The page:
June 7, 2005
Tough call for hall committee
By LANCE HORNBY -- Toronto Sun
The credential check for induction into the Hockey Hall of Fame tomorrow should be one of the most scrutinized in years.
The selection committee will consider a cast of good, but not spectacular, first-year candidates, pooled with holdovers from the 1990s who were lost in the shuffle. But players hoping to get in this time will find the locks have changed from last last year, when high-scoring defencemen Ray Bourque, Paul Coffey and Larry Murphy easily pushed the door open.
"Some years, I'll get calls from people who tell me: 'How could you let that jerk in?' " said Jim Gregory, chairman of the Hall's 18-man committee. "I try (to) hold my composure. The people on this committee (former players, executives, managers, coaches and journalists) are a fine cross-section of the game, the highest calibre people. They are looking for somebody who is above the crowd. There was the one debate a few years ago (about Clark Gillies). Most years, there is no controversy."
But with the anticipated fast track selection of goaltending great Patrick Roy and ex-Maple Leafs captain Doug Gilmour in 2006 (after their minimum three-year wait), some candidates will fall further behind if not chosen tomorrow. Up to four players can be added per year, if they get support of 14 of the 18 committee members (75%). Citizens can write in to nominate players, but it must be supported by one of the committee.
The ownership of the Edmonton Oilers has been pushing for Glenn Anderson, after Wayne Gretzky, Jari Kurri, Grant Fuhr and Coffey were all enshrined the previous five years.
"The way it looks this year, a strong argument from one person at the meeting could carry the day for one player," a source familiar with the voting said.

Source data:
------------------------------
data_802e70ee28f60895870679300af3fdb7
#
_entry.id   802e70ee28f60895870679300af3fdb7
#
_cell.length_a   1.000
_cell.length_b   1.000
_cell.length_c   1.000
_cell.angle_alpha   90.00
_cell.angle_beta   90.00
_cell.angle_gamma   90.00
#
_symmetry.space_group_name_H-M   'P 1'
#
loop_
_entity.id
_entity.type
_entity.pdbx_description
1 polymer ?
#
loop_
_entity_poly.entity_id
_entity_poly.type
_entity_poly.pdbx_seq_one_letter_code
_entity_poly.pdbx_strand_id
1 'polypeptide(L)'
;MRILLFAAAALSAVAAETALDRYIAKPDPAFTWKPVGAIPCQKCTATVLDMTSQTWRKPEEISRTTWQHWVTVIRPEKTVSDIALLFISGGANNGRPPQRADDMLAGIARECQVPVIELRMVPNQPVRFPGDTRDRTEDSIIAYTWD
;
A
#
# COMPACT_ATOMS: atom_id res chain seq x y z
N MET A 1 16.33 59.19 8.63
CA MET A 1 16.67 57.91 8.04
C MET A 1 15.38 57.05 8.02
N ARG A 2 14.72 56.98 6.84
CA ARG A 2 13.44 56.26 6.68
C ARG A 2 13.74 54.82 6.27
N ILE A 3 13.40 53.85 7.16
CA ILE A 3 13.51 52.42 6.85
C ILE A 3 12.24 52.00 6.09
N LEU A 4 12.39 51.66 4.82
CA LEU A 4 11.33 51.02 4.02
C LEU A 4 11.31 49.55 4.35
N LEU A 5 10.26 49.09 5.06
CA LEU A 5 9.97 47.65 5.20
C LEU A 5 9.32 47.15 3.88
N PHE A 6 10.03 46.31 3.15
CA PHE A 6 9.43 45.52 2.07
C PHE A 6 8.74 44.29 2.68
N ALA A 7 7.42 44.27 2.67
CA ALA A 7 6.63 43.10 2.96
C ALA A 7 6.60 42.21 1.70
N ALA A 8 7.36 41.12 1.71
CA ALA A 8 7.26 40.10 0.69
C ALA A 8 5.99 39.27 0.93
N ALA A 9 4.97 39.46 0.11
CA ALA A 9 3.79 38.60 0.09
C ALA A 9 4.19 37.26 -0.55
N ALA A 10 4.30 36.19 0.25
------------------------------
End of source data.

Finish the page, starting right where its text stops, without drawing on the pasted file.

Thousand-point men such as Anderson, Dino Ciccarelli, Steve Larmer, Dale Hunter and Bobby Smith have seen players with similar numbers get in, while newly eligible Rick Tocchet is in the ballpark with 952.
Goaltenders with respectable numbers include Mike Vernon and John Vanbiesbrouck.
Gary Suter would be among the defencemen under consideration.
There also is a push to have more Americans put in.
Career scoring points are the most convenient method of separating the best players, but Gregory says defensive excellence in the Hall also is recognized through players such as Bob Gainey. And those questioning Hunter because of his 3,565 penalty minutes (second in National Hockey League history), should remember (Terrible) Ted Lindsay is an honoured member.
"I've pushed for him to get Dale into the Hall for years," said Dave Fay, who covered Hunter during his 23 seasons as a hockey writer with the Washington Times. "Not just for what he did for the Capitals, but for what he did in Quebec with Michel Goulet and Peter Stastny. He was the solidifying force on that line and he was a leader everywhere he played.
"There was the Pierre Turgeon incident (Hunter hammered the New York Islanders star from behind after a playoff goal and was suspended 21 games), but I go by what Turgeon told me later. He'd still love to play with the guy."
Members of the committee include Scotty Bowman, Pat Quinn, Stan Mikita, Emile Francis, Frank Selke Jr., Dick Irvin Jr., Matt Pavelich, Harry Sinden and Colin Campbell.